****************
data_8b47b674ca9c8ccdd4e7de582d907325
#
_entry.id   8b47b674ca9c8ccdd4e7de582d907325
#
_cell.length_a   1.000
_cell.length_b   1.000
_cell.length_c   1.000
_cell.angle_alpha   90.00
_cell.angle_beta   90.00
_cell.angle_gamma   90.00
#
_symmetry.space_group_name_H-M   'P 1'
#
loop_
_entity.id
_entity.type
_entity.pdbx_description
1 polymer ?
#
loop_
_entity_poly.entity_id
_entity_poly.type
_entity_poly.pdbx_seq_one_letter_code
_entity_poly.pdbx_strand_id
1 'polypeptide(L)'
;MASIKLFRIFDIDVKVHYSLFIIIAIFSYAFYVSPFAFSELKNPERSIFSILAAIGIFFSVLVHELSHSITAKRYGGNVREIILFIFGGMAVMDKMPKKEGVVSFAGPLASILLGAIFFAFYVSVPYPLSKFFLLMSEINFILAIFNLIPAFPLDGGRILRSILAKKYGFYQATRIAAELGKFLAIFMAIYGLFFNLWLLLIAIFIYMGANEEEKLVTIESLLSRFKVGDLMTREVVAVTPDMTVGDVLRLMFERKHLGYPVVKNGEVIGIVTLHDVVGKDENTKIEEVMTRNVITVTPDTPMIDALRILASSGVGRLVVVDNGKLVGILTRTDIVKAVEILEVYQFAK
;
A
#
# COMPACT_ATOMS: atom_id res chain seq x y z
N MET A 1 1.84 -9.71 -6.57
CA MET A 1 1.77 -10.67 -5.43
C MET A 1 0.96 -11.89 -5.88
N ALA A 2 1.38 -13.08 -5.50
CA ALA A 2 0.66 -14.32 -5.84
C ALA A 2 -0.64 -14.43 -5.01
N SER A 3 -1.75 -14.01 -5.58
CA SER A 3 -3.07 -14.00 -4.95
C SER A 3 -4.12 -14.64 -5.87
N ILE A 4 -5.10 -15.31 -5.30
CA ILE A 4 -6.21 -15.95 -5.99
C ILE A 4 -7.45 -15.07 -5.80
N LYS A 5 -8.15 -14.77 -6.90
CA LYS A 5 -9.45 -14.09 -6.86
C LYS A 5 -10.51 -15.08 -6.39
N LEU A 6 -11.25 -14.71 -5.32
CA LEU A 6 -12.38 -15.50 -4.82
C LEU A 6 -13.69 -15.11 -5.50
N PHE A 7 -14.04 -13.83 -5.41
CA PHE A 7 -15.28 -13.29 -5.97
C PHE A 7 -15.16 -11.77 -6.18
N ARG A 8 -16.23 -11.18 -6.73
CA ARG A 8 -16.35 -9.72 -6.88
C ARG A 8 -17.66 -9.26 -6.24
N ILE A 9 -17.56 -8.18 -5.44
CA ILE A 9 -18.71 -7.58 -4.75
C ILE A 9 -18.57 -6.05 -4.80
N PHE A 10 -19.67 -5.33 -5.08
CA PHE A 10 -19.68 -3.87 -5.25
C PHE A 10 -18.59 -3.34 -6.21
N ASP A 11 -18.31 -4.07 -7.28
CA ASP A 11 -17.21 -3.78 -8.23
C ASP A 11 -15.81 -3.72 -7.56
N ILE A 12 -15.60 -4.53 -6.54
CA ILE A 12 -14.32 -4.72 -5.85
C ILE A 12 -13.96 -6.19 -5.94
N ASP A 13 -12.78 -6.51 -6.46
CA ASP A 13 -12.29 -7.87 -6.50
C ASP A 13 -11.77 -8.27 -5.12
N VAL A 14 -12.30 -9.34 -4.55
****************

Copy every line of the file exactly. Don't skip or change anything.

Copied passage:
data_8b47b674ca9c8ccdd4e7de582d907325
#
_entry.id   8b47b674ca9c8ccdd4e7de582d907325
#
_cell.length_a   1.000
_cell.length_b   1.000
_cell.length_c   1.000
_cell.angle_alpha   90.00
_cell.angle_beta   90.00
_cell.angle_gamma   90.00
#
_symmetry.space_group_name_H-M   'P 1'
#
loop_
_entity.id
_entity.type
_entity.pdbx_description
1 polymer ?
#
loop_
_entity_poly.entity_id
_entity_poly.type
_entity_poly.pdbx_seq_one_letter_code
_entity_poly.pdbx_strand_id
1 'polypeptide(L)'
;MASIKLFRIFDIDVKVHYSLFIIIAIFSYAFYVSPFAFSELKNPERSIFSILAAIGIFFSVLVHELSHSITAKRYGGNVREIILFIFGGMAVMDKMPKKEGVVSFAGPLASILLGAIFFAFYVSVPYPLSKFFLLMSEINFILAIFNLIPAFPLDGGRILRSILAKKYGFYQATRIAAELGKFLAIFMAIYGLFFNLWLLLIAIFIYMGANEEEKLVTIESLLSRFKVGDLMTREVVAVTPDMTVGDVLRLMFERKHLGYPVVKNGEVIGIVTLHDVVGKDENTKIEEVMTRNVITVTPDTPMIDALRILASSGVGRLVVVDNGKLVGILTRTDIVKAVEILEVYQFAK
;
A
#
# COMPACT_ATOMS: atom_id res chain seq x y z
N MET A 1 1.84 -9.71 -6.57
CA MET A 1 1.77 -10.67 -5.43
C MET A 1 0.96 -11.89 -5.88
N ALA A 2 1.38 -13.08 -5.50
CA ALA A 2 0.66 -14.32 -5.84
C ALA A 2 -0.64 -14.43 -5.01
N SER A 3 -1.75 -14.01 -5.58
CA SER A 3 -3.07 -14.00 -4.95
C SER A 3 -4.12 -14.64 -5.87
N ILE A 4 -5.10 -15.31 -5.30
CA ILE A 4 -6.21 -15.95 -5.99
C ILE A 4 -7.45 -15.07 -5.80
N LYS A 5 -8.15 -14.77 -6.90
CA LYS A 5 -9.45 -14.09 -6.86
C LYS A 5 -10.51 -15.08 -6.39
N LEU A 6 -11.25 -14.71 -5.32
CA LEU A 6 -12.38 -15.50 -4.82
C LEU A 6 -13.69 -15.11 -5.50
N PHE A 7 -14.04 -13.83 -5.41
CA PHE A 7 -15.28 -13.29 -5.97
C PHE A 7 -15.16 -11.77 -6.18
N ARG A 8 -16.23 -11.18 -6.73
CA ARG A 8 -16.35 -9.72 -6.88
C ARG A 8 -17.66 -9.26 -6.24
N ILE A 9 -17.56 -8.18 -5.44
CA ILE A 9 -18.71 -7.58 -4.75
C ILE A 9 -18.57 -6.05 -4.80
N PHE A 10 -19.67 -5.33 -5.08
CA PHE A 10 -19.68 -3.87 -5.25
C PHE A 10 -18.59 -3.34 -6.21
N ASP A 11 -18.31 -4.07 -7.28
CA ASP A 11 -17.21 -3.78 -8.23
C ASP A 11 -15.81 -3.72 -7.56
N ILE A 12 -15.60 -4.53 -6.54
CA ILE A 12 -14.32 -4.72 -5.85
C ILE A 12 -13.96 -6.19 -5.94
N ASP A 13 -12.78 -6.51 -6.46
CA ASP A 13 -12.29 -7.87 -6.50
C ASP A 13 -11.77 -8.27 -5.12
N VAL A 14 -12.30 -9.34 -4.55